Fordham Junior Develops App to Help Underprivileged Youth


MentorHub is a developing app that helps connect underprivileged youth with mentors and facilitate discussions between mentors and their mentees. (Courtesy Instagram

Since last summer, Jillian Rodgers, FCRH ’24, has been working in a lab that has been developing an app called MentorHub, which is designed to help underprivileged youth connect with mentors and facilitate discussions between mentors and their mentees. Rodgers has been working on this app alongside the psychology department’s Elizabeth Raposa, Ph.D., as well as many graduate students. 

Traditionally, underprivileged children have been more likely to turn to mentor/mentee services like Big Brothers and Big Sisters of America because these types of groups are often more affordable and accessible than therapy. However, as Rodgers explains, many of these mentors are not properly trained to deal with serious mental illness, and any problems that may arise when these children come to them because they are not mental health professionals. “We’re using this app and seeing if it helps facilitate discussion between mentors and mentees and will allow them to work on their mental health and help the mentor to help them,” said Rodgers.

The app doesn’t function as a replacement for a trained medical professional, but it does allow mentors to better understand how their mentees are feeling and connect the mentees to outside resources that may be able to help with their mental health, alongside the mentor. “There’s a mood ring in the app that they do daily so the mentor will know where their mood is at, and then based off of that and additional surveys and things they can do in the app, it will redirect the mentees to apps like Headspace or other online (often free) resources that they can use,” said Rodgers. Besides this feature, MentorHub has many other ways in which mentors and mentees can more easily communicate with each other. There’s a chat feature that allows the mentors and mentees to talk online with each other, because often they only can meet up in person once a month. There are also rewards in place to incentivize mentors and mentees to use the app.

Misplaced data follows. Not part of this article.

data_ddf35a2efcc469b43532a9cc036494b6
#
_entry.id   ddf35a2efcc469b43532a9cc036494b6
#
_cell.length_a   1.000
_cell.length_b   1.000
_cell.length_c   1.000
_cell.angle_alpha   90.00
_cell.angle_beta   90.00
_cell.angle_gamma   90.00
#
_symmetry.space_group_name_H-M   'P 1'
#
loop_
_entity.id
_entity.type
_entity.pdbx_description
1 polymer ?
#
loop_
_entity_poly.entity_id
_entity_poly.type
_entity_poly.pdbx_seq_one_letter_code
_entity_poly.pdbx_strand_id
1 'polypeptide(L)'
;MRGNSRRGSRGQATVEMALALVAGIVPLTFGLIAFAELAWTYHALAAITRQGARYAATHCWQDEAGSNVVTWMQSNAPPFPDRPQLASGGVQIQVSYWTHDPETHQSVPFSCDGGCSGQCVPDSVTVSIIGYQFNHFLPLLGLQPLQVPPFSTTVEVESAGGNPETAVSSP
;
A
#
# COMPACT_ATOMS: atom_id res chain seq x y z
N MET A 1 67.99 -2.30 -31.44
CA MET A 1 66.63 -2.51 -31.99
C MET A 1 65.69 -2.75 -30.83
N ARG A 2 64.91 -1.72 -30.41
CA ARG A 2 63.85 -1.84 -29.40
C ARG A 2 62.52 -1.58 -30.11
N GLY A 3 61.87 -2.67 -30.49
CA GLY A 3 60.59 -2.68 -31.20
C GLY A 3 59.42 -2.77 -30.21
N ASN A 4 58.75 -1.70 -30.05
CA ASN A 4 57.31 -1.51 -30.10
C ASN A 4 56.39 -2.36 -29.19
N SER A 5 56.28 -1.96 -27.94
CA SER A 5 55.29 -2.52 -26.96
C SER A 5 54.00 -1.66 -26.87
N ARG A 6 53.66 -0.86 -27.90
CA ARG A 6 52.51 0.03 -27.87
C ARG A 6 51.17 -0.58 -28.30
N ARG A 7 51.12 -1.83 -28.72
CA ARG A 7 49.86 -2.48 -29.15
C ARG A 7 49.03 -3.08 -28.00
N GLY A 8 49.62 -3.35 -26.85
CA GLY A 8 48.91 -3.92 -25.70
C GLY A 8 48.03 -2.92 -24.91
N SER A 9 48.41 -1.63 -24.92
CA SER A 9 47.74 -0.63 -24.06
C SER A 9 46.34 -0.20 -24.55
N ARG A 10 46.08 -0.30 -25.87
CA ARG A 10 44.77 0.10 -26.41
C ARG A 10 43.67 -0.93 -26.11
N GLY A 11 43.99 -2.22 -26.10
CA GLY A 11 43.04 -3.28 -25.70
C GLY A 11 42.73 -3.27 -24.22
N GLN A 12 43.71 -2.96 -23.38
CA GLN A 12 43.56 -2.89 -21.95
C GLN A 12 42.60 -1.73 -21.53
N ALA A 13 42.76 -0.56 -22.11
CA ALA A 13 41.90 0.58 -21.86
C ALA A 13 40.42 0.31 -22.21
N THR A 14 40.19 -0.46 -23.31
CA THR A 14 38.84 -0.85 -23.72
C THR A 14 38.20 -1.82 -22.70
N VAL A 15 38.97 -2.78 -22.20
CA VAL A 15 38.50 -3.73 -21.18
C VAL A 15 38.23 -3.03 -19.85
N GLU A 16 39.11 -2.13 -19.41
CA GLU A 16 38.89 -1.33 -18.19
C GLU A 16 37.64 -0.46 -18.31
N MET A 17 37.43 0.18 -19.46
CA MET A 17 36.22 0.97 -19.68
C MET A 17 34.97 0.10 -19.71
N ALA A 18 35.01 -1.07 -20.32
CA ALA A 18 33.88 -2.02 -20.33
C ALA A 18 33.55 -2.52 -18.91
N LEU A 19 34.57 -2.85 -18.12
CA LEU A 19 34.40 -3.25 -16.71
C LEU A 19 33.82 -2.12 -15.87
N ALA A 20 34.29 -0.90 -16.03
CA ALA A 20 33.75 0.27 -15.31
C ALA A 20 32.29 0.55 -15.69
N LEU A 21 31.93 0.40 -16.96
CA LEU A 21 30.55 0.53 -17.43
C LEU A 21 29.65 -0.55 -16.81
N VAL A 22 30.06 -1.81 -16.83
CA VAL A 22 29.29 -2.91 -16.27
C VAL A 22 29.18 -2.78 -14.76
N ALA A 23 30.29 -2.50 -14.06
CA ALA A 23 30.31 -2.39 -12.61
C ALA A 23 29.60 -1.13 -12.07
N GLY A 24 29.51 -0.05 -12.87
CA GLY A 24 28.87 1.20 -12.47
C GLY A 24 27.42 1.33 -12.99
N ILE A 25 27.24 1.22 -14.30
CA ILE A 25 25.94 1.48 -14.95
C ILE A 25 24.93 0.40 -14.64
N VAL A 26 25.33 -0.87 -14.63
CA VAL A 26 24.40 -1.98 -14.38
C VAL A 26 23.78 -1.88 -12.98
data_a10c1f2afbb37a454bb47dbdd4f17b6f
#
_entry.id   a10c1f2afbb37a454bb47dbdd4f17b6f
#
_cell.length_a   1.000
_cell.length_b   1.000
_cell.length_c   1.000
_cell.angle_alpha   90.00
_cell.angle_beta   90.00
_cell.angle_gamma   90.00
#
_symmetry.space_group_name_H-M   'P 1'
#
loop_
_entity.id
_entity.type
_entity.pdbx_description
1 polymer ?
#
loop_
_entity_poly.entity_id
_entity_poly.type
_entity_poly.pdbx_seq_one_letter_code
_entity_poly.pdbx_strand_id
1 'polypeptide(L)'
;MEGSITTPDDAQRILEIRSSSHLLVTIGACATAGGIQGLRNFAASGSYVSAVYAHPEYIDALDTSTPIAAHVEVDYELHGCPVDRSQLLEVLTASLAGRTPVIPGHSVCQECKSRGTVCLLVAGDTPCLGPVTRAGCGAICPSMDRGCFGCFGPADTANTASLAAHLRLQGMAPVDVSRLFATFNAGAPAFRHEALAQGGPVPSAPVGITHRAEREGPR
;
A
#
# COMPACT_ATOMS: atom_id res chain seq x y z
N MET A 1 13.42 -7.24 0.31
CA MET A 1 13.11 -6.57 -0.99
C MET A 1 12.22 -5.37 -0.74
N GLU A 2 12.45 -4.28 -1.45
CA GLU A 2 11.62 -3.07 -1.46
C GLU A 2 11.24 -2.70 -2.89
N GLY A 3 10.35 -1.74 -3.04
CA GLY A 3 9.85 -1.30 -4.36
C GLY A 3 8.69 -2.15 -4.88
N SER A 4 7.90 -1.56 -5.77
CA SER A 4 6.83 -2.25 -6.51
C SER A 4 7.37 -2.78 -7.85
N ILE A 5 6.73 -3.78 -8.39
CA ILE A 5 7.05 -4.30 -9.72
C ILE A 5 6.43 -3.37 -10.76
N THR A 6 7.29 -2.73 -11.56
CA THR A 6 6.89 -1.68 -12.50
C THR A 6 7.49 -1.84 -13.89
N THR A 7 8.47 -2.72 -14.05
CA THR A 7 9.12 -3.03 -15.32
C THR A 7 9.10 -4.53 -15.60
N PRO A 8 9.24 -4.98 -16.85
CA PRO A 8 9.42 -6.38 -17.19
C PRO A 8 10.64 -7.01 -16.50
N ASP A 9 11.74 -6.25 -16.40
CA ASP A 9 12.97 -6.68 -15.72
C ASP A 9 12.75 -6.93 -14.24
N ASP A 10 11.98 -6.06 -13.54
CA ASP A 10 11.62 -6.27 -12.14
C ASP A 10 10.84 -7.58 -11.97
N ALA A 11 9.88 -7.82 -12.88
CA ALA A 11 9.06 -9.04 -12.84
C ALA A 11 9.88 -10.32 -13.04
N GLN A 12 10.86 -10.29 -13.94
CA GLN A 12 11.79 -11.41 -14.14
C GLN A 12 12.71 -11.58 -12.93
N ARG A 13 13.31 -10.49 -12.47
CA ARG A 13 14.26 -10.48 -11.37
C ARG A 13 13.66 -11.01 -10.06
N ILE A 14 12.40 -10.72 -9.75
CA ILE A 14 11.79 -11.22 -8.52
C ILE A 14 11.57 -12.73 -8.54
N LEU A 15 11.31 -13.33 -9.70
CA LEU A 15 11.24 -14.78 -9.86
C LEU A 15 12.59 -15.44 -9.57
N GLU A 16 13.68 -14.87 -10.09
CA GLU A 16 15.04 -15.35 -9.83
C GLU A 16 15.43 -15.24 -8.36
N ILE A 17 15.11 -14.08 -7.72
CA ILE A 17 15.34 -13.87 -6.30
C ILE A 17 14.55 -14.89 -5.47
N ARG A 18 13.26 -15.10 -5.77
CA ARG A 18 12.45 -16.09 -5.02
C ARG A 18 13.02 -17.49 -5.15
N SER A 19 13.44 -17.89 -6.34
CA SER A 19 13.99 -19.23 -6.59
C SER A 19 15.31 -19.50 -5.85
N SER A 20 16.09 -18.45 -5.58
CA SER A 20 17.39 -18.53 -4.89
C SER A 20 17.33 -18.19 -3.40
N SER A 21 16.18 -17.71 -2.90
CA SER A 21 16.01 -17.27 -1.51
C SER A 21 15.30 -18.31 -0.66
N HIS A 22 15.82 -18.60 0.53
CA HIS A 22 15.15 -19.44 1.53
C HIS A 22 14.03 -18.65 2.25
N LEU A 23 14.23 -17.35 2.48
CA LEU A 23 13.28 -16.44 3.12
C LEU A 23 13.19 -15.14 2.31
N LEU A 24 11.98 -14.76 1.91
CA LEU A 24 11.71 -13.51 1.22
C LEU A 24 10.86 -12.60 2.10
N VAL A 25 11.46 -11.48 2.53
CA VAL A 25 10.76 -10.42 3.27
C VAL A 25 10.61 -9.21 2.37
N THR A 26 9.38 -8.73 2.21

In doing this research, Rodgers has been mainly focused on recruiting participants. Because they are working with youth who are still under 18 years old, there are a lot of consent forms and bureaucratic factors that are involved to ensure that these children can participate in the study. “I’m basically the contact point for the study with our participants so when they fill out our interest screener, I’ll see that come through and I’ll reach out,” said Rodgers. 

After this process, an orientation is scheduled with the mentees and mentors to show them how to use the app. To measure the results of the effectiveness of the app, there are baseline, midway and final surveys that the participants have to complete that encompass a variety of factors, such as mentor burnout, and see how these factors change over the course of the 12 weeks that the study is being conducted. Many of the participants in the study have come from preexisting Big Brother and Big Sister organizations; for example, Rodgers has been working with many mentors and mentees that come from a chapter of Big Brothers and Big Sisters in Chattanooga, Tenn.

Rodgers first got involved in this lab because of her future goals to go to graduate school. She knew that she wanted to spend some time doing research at the undergraduate level, but she wanted to make sure that she found a lab that was studying something that she personally found interesting and wanted to pursue. “I really wanted to find a lab that has the same interests as me, and that’s basically just working with underprivileged youth, which is precisely what Dr. Raposa does in her lab.” After receiving a basic introduction to all of the different studies going on in the lab, Rodgers chose MentorHub because she is able to work directly with mentors and youth and understand the relationship between them. 

Rodgers said that throughout this process, she has learned a lot about research and how much she enjoys many of the steps that it takes to conduct a research study. She has also gotten the opportunity to talk with the graduate students in the lab as well as Raposa to further inform her decisions about what she might want to do in the future. 

Ultimately, Rodgers hopes that this work with MentorHub will show that technology-based interventions can be a beneficial tool in mentorships. Currently, there is a high turnover rate amongst mentors because they can not see that the work that they’re doing is really helping in these children’s lives, and they can experience a lot of burnout. “What we’re hoping is that the app will help facilitate that and help them feel better, it will help with the mental health of the kids because they’ll have resources, it’ll help the mentor because they’ll feel like they’re making a difference and they’ll have actual resources to turn to to help them,” said Rodgers.